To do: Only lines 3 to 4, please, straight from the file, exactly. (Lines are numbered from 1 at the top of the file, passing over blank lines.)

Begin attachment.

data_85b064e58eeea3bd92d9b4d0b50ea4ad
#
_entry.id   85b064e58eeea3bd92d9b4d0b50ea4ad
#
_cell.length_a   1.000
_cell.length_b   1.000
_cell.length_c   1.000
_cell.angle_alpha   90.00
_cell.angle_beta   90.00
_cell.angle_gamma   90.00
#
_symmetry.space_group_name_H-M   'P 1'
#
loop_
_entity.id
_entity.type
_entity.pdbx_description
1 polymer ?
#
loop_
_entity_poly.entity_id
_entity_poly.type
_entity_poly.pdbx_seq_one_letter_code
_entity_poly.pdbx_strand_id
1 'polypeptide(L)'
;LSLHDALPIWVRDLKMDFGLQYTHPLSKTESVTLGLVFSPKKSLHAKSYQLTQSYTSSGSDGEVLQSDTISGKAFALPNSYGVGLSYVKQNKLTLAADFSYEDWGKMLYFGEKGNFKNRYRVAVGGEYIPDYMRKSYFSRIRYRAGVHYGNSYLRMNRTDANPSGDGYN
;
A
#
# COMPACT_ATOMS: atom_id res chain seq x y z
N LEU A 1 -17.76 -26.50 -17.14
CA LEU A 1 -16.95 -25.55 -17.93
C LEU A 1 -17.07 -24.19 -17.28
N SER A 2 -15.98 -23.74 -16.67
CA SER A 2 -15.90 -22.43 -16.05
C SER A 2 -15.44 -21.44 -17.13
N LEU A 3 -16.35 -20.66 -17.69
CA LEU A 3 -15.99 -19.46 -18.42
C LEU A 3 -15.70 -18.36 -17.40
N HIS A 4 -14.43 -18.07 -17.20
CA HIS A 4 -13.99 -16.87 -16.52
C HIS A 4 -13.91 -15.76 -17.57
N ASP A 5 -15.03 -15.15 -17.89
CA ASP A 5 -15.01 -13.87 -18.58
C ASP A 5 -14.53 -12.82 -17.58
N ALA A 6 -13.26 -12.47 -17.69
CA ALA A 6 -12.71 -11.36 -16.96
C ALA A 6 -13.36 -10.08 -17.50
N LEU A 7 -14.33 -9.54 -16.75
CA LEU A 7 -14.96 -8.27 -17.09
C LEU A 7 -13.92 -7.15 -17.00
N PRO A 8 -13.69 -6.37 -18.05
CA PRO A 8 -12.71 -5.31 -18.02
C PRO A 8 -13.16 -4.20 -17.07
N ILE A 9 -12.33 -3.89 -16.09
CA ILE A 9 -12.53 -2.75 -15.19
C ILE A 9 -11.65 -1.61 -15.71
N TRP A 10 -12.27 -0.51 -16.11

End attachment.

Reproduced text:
_entry.id   85b064e58eeea3bd92d9b4d0b50ea4ad
#